By Chris Larsen
As a group, hunters are an enthusiastic bunch. We have to be. We get up early in the morning and slog through muck, mud, and anything else in our way just to sit out in the elements and hope our target game gives us an opportunity. It would be a heck of a lot easier to fight for a parking spot at the local Piggly Wiggly and buy our meat in a plastic tray. But for most of us, the meat is just icing on the cake. We’re there for a connection to the outdoors, a link to our ancestors, a chance to feel like a hunter-gatherer in a society of debit cards and shopping bags.
For duck hunters, the process is even more important. We live for the moment wings lock and feet drop as the birds make their descent into our decoy spreads. We see the individual beauty in every bird as we inspect the feathers. We recall the way they took an extra pass before deciding our flock of imposters was the real McCoy. But when we share photos of our hunt they look like any other duck to folks who don’t know any better. There are no big duck contests at the local tavern. There is no song called The Thirty Point Duck. The glory in duck hunting is being there, in the moment. Some moments are better than others.
I craved a sneak hunt on the Kinnickinnic River from the first day I laid eyes on it. The Kinni is a legendary trout stream in Western Wisconsin. But come October 1, the trout season is over and trout anglers hang up their creels for another winter. I have kayaked the river several times and chased up plenty of ducks and geese on it as I passed by farm fields, stands of cedar and hardwoods, and upland habitat. But I have never hunted it… until today.
I called Foremost Outdoor TV ProStaffer Jesse Windmiller to gauge his interest in a sneak hunt. He is easily coerced into doing things most folks would have the common sense to avoid. True to form, he was up for it this time too. The plan was to pull on our waders and hike slowly and methodically up the river while looking for loafing waterfowl around every corner.
About 15 minutes into the journey we could hear muffled quacking. However, the river straightened and we thought it would be better to climb out of the water and slip through cover to get closer to our potential quarry. As we approached the target zone, the quacking grew louder and we anticipated touching off a volley of shots. I visualized mallards lifting off the water and attempting to escape. The shooting would be more like pheasant hunting than duck hunting.
As we eased closer to the ducks, we were busted… literally. There would be no shooting. Sure, the greenheads we envisioned were still there. They offered easy shots as well. In fact, they never lifted a feather let alone a wing. These magnum mallards were spared thanks to their snow white companions. We successfully stalked a flock of rogue farm animals. They probably waddled down to the river from the barn just upstream from us.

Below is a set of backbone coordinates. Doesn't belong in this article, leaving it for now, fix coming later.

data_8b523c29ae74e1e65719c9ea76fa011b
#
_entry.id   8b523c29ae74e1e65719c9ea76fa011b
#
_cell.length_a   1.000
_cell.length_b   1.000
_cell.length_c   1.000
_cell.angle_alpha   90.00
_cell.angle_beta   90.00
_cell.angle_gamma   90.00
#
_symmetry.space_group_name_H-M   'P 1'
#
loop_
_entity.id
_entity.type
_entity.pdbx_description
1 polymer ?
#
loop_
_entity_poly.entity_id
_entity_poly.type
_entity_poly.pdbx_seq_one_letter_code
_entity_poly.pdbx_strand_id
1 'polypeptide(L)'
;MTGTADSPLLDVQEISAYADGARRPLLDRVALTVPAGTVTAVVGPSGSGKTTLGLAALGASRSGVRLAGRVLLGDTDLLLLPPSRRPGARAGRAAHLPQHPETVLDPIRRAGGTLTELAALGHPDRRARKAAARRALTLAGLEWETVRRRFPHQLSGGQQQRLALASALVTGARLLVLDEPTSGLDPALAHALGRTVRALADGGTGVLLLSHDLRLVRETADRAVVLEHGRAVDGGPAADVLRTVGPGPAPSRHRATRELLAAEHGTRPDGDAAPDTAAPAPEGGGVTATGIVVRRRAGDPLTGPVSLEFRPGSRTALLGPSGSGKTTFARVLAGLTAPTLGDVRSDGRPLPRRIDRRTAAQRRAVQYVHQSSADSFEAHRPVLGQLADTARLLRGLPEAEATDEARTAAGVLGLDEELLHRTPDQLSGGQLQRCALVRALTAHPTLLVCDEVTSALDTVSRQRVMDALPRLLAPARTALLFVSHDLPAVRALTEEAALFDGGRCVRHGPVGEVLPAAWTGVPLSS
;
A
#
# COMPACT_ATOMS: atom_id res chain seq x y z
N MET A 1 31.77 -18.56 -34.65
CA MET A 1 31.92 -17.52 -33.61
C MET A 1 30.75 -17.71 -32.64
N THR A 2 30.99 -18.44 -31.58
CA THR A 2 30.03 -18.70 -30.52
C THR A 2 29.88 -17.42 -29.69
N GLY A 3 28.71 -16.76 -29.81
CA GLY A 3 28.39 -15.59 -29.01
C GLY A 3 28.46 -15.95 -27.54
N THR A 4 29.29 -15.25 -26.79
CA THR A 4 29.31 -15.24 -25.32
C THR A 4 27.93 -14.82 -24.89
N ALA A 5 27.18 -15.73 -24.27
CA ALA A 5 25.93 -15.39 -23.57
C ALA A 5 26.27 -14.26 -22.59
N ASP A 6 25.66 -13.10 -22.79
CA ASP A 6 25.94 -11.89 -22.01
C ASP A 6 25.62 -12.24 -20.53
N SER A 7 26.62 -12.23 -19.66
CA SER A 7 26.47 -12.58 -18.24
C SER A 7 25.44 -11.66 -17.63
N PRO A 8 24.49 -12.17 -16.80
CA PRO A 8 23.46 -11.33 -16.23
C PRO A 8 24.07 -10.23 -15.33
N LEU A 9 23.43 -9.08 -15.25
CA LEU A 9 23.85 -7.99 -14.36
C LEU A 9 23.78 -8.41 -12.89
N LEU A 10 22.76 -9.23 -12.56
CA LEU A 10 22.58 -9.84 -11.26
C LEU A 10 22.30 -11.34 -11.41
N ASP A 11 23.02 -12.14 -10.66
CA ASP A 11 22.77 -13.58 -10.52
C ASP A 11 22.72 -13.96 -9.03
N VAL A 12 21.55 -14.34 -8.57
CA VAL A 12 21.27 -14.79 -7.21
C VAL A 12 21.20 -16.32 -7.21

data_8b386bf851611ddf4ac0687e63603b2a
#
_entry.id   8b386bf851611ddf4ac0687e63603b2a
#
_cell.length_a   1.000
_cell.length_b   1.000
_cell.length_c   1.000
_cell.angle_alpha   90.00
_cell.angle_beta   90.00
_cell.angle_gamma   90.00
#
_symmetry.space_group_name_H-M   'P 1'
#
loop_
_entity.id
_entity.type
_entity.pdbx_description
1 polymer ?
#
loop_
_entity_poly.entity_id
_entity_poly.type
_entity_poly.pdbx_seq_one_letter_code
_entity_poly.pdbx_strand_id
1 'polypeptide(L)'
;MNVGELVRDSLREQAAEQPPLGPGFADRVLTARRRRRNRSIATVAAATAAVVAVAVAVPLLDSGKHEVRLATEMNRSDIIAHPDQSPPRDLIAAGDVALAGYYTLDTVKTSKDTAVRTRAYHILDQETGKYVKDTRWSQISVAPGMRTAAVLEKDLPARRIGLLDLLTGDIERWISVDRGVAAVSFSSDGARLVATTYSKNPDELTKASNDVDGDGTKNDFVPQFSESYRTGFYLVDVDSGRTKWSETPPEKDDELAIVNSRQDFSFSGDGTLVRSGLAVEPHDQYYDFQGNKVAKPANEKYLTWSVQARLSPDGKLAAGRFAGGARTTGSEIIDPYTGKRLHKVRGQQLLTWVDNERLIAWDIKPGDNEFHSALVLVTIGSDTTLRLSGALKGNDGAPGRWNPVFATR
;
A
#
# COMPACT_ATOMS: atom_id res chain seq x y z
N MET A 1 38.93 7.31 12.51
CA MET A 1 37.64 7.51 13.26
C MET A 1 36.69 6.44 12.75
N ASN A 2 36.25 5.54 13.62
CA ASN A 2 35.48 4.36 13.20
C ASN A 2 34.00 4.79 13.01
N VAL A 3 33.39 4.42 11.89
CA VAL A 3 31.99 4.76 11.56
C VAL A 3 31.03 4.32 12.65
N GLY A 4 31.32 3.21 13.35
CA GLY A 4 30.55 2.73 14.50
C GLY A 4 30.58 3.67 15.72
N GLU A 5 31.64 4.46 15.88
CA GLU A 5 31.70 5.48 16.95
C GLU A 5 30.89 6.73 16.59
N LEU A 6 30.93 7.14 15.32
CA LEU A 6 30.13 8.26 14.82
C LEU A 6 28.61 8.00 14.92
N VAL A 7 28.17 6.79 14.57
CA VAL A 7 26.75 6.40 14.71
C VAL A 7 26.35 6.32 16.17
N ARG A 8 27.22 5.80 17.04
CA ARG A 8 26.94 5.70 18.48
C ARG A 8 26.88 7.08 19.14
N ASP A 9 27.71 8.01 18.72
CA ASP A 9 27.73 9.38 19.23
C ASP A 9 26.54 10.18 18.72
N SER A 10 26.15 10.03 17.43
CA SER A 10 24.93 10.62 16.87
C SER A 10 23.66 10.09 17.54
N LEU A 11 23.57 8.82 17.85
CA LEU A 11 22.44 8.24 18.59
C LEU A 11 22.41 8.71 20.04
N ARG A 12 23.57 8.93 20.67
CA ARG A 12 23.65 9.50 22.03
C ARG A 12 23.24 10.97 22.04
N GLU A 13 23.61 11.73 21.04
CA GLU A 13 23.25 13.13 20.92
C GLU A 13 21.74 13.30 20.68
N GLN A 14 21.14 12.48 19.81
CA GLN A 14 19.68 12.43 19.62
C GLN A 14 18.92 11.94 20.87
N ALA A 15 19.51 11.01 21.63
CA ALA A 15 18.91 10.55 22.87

We stopped to swallow our pride and regroup. As we continued up the Kinnickinnic, it‘s reputation as a trout stream was confirmed. Trout scattered at our boots. They say this stretch of the river is home to 5,000 fish per lineal mile. That’s about one fish per foot for those of you scoring at home. Judging by our experience, that estimate may be a lowball guess.
One of the issues facing this and many other rivers like it is development. We decided to turn back when a handful of homes appeared around another bend. Our game strap was empty but we did have a moment of heart pounding excitement during our livestock sneak. Jesse and I headed downstream with anticipation of an easier walk. Your legs work hard while trudging against the current of a river like the Kinni. Our return trip would be eased by the water helping to move our legs.
However, the crystal clear water becomes muddied when awkward rubber boots slog through the remaining vegetation and muck. We could no longer see what was ahead of us. Trout streams have shallow riffles and rapids broken up by calm, deep pools. These characteristics are vital for trout. They also make the river a popular haunt for waterfowl in late winter when ponds and lakes freeze over. We made note of a few places that would be great spots to drop in a few goose decoys late in the year. I like to use small spreads on these bodies of water. When everything is froze up, all you need is a few honks and a handful of big decoys to set the trap.
Seconds later, the trap was surely set. Jesse located the deepest pool on the Kinni. Panic rushed to his face as he lifted his gun over his head to prevent his beloved BPS from taking on water. I shouted instructions to him as he waded to the nearest shoreline. The water kept getting deeper and he nearly floated his hat. I thought I would have to assist him just as he began stepping out of the depths. We were both relieved, but only one of us was dry. Jesse was soaked all the way to his neck and we still had a long walk. Neoprene does a nice job of keeping water out in most cases. It’s also incredibly insulating. As long as we kept walking, he would remain warm. With temperatures in the mid-40’s it was a little scary, but not life threatening as long as we kept moving.
The hunt was over and we made it back to the truck with no further problems. I felt guilty for putting Jesse through this and apologized. It was one of those days that you should have stayed in bed, where it’s warm and dry. But Jesse is a sportsman. He knows the highs and lows of life as a hunter. When I said, “we should have stayed home,” he quipped, “No, we should have gone pheasant hunting."